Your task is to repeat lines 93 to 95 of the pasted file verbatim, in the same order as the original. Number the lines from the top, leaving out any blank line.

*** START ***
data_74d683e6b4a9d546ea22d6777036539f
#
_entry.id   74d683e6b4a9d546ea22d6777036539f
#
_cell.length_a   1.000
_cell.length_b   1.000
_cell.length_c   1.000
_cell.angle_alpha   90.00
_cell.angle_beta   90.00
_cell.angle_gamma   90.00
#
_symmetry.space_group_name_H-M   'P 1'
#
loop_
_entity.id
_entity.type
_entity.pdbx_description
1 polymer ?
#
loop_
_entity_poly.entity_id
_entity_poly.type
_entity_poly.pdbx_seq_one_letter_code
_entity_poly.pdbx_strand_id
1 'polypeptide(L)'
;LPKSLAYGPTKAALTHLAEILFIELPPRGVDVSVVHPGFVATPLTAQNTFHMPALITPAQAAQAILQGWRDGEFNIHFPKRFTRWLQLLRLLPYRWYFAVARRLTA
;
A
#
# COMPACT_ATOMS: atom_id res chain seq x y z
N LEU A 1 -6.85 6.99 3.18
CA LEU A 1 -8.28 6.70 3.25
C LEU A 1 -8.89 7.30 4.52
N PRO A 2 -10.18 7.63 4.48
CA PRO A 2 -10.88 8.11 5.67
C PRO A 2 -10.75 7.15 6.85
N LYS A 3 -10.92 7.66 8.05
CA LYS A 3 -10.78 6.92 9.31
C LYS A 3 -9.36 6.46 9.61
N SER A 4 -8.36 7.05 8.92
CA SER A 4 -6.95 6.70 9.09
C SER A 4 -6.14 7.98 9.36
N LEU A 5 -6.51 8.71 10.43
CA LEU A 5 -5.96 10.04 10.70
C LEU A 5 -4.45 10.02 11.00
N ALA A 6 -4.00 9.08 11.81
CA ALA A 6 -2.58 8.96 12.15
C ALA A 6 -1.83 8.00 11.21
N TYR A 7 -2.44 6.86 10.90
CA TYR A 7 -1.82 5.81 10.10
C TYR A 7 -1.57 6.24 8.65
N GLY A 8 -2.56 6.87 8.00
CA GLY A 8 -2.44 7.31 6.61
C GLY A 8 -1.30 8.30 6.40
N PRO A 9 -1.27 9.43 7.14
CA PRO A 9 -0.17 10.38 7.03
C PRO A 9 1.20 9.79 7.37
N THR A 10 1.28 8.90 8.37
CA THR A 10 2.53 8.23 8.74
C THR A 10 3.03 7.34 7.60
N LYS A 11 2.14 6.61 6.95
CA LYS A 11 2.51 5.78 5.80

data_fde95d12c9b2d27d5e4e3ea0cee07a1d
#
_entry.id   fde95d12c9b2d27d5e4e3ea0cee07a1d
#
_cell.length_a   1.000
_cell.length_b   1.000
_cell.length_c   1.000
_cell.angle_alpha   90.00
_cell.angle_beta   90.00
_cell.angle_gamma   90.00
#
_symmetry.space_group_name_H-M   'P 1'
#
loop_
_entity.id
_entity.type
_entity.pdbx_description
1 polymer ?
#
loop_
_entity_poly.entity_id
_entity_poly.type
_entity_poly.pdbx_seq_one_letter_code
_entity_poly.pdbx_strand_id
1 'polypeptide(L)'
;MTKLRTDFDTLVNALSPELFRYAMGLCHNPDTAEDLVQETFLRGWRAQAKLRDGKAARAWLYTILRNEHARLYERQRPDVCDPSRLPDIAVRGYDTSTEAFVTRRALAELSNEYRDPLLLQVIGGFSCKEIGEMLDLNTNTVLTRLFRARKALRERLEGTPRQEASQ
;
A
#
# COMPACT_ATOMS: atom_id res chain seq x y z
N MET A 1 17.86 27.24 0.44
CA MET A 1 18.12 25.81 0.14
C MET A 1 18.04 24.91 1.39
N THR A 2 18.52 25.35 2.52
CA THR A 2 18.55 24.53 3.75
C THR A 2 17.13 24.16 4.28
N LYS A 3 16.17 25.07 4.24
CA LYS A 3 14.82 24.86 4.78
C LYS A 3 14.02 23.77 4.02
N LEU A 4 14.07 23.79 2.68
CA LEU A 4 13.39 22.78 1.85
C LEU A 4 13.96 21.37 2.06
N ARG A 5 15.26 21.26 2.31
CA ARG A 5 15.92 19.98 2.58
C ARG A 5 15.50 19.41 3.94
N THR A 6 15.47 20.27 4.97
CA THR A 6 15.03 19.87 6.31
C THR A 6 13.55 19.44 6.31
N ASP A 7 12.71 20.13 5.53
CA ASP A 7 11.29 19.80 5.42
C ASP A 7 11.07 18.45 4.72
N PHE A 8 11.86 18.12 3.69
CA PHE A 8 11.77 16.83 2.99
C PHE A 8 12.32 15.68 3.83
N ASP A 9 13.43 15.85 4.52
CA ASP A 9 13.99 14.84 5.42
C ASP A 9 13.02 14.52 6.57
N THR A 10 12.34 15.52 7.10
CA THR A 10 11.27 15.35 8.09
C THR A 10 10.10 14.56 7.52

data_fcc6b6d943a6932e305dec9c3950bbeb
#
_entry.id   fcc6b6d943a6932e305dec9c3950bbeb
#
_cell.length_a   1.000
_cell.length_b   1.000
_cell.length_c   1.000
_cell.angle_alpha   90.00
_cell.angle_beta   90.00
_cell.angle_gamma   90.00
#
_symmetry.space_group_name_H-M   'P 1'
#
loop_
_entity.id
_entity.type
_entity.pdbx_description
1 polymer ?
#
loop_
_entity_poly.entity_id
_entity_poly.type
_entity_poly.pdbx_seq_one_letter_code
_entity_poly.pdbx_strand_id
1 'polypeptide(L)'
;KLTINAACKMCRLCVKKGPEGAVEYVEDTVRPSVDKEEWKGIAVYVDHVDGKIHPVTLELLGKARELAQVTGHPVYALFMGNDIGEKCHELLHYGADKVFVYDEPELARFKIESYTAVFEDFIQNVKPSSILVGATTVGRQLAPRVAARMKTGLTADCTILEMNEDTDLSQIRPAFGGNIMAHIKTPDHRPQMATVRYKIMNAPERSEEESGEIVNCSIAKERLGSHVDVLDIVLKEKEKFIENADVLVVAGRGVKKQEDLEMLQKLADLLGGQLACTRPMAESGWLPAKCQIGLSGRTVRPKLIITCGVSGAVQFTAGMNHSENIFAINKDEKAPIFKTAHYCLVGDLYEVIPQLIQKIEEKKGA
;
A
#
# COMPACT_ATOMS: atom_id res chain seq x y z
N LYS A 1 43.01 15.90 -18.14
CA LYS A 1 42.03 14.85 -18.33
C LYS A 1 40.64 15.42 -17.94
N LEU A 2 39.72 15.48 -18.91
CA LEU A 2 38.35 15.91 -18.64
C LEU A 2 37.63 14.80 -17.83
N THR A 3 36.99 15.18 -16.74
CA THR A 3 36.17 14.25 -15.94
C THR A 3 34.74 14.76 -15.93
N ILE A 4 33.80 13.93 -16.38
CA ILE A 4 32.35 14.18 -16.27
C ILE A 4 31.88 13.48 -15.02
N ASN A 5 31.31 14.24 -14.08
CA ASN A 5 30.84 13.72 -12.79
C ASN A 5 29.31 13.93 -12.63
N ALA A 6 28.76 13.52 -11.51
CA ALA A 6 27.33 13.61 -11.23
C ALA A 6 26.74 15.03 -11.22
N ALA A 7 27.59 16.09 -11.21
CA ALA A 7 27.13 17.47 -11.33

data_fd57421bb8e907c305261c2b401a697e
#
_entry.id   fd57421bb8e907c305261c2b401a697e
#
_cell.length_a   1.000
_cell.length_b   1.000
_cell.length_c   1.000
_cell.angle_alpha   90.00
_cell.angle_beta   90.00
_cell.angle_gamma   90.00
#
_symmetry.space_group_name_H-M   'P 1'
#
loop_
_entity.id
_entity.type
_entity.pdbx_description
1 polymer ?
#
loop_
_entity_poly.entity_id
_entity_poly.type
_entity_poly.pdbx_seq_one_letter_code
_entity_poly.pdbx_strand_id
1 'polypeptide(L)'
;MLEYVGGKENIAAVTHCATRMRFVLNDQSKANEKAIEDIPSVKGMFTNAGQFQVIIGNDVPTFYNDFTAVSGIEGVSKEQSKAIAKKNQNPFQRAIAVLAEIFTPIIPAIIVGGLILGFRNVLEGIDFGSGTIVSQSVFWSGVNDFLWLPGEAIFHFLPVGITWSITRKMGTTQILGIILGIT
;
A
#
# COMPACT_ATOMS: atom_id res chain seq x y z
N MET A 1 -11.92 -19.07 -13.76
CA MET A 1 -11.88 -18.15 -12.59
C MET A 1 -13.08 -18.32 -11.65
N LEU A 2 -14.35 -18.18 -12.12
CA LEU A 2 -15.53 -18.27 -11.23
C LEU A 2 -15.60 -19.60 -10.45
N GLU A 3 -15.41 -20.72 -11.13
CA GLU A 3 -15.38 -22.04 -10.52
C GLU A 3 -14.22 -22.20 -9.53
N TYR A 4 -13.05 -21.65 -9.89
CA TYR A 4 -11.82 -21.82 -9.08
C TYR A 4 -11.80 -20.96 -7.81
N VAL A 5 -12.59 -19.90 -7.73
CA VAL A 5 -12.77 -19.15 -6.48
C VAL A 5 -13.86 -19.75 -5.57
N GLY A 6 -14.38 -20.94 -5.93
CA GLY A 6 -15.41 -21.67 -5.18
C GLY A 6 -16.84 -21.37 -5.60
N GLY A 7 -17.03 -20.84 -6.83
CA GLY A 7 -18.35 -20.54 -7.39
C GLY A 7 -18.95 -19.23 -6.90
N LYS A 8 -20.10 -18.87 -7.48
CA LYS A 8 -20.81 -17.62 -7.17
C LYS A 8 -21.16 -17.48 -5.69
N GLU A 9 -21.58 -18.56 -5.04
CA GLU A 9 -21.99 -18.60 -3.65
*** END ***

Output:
N MET A 1 17.86 27.24 0.44
CA MET A 1 18.12 25.81 0.14
C MET A 1 18.04 24.91 1.39